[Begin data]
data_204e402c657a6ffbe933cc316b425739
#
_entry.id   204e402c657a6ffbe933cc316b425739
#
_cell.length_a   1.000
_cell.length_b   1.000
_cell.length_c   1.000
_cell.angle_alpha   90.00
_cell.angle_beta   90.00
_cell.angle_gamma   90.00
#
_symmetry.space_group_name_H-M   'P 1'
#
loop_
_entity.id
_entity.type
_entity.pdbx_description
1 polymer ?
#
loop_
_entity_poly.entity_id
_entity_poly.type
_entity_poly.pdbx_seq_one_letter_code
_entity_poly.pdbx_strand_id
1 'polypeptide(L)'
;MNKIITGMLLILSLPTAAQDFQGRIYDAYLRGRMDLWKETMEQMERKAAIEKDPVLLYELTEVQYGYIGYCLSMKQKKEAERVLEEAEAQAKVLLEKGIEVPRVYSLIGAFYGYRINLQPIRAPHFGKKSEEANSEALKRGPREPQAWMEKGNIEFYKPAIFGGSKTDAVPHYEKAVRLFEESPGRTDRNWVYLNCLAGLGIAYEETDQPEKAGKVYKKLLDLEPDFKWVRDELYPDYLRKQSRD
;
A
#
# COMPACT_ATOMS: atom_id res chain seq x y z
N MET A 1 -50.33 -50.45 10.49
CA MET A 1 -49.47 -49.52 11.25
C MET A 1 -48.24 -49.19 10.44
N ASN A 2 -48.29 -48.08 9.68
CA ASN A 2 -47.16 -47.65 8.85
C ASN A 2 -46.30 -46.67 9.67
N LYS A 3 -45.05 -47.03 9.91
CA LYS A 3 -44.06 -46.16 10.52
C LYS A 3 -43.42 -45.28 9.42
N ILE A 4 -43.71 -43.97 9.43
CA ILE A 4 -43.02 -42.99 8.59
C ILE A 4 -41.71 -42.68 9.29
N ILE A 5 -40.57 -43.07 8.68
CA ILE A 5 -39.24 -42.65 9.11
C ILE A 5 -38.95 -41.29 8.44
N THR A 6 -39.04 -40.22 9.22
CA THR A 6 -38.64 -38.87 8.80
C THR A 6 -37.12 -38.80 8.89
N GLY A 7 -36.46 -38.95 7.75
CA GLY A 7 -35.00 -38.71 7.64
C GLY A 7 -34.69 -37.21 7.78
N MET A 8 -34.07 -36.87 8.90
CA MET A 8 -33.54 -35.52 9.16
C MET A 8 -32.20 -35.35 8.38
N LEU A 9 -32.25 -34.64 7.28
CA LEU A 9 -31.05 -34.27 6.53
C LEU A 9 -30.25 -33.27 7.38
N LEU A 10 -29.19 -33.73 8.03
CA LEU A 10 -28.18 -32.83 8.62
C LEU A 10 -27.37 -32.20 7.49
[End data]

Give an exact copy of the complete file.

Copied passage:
data_204e402c657a6ffbe933cc316b425739
#
_entry.id   204e402c657a6ffbe933cc316b425739
#
_cell.length_a   1.000
_cell.length_b   1.000
_cell.length_c   1.000
_cell.angle_alpha   90.00
_cell.angle_beta   90.00
_cell.angle_gamma   90.00
#
_symmetry.space_group_name_H-M   'P 1'
#
loop_
_entity.id
_entity.type
_entity.pdbx_description
1 polymer ?
#
loop_
_entity_poly.entity_id
_entity_poly.type
_entity_poly.pdbx_seq_one_letter_code
_entity_poly.pdbx_strand_id
1 'polypeptide(L)'
;MNKIITGMLLILSLPTAAQDFQGRIYDAYLRGRMDLWKETMEQMERKAAIEKDPVLLYELTEVQYGYIGYCLSMKQKKEAERVLEEAEAQAKVLLEKGIEVPRVYSLIGAFYGYRINLQPIRAPHFGKKSEEANSEALKRGPREPQAWMEKGNIEFYKPAIFGGSKTDAVPHYEKAVRLFEESPGRTDRNWVYLNCLAGLGIAYEETDQPEKAGKVYKKLLDLEPDFKWVRDELYPDYLRKQSRD
;
A
#
# COMPACT_ATOMS: atom_id res chain seq x y z
N MET A 1 -50.33 -50.45 10.49
CA MET A 1 -49.47 -49.52 11.25
C MET A 1 -48.24 -49.19 10.44
N ASN A 2 -48.29 -48.08 9.68
CA ASN A 2 -47.16 -47.65 8.85
C ASN A 2 -46.30 -46.67 9.67
N LYS A 3 -45.05 -47.03 9.91
CA LYS A 3 -44.06 -46.16 10.52
C LYS A 3 -43.42 -45.28 9.42
N ILE A 4 -43.71 -43.97 9.43
CA ILE A 4 -43.02 -42.99 8.59
C ILE A 4 -41.71 -42.68 9.29
N ILE A 5 -40.57 -43.07 8.68
CA ILE A 5 -39.24 -42.65 9.11
C ILE A 5 -38.95 -41.29 8.44
N THR A 6 -39.04 -40.22 9.22
CA THR A 6 -38.64 -38.87 8.80
C THR A 6 -37.12 -38.80 8.89
N GLY A 7 -36.46 -38.95 7.75
CA GLY A 7 -35.00 -38.71 7.64
C GLY A 7 -34.69 -37.21 7.78
N MET A 8 -34.07 -36.87 8.90
CA MET A 8 -33.54 -35.52 9.16
C MET A 8 -32.20 -35.35 8.38
N LEU A 9 -32.25 -34.64 7.28
CA LEU A 9 -31.05 -34.27 6.53
C LEU A 9 -30.25 -33.27 7.38
N LEU A 10 -29.19 -33.73 8.03
CA LEU A 10 -28.18 -32.83 8.62
C LEU A 10 -27.37 -32.20 7.49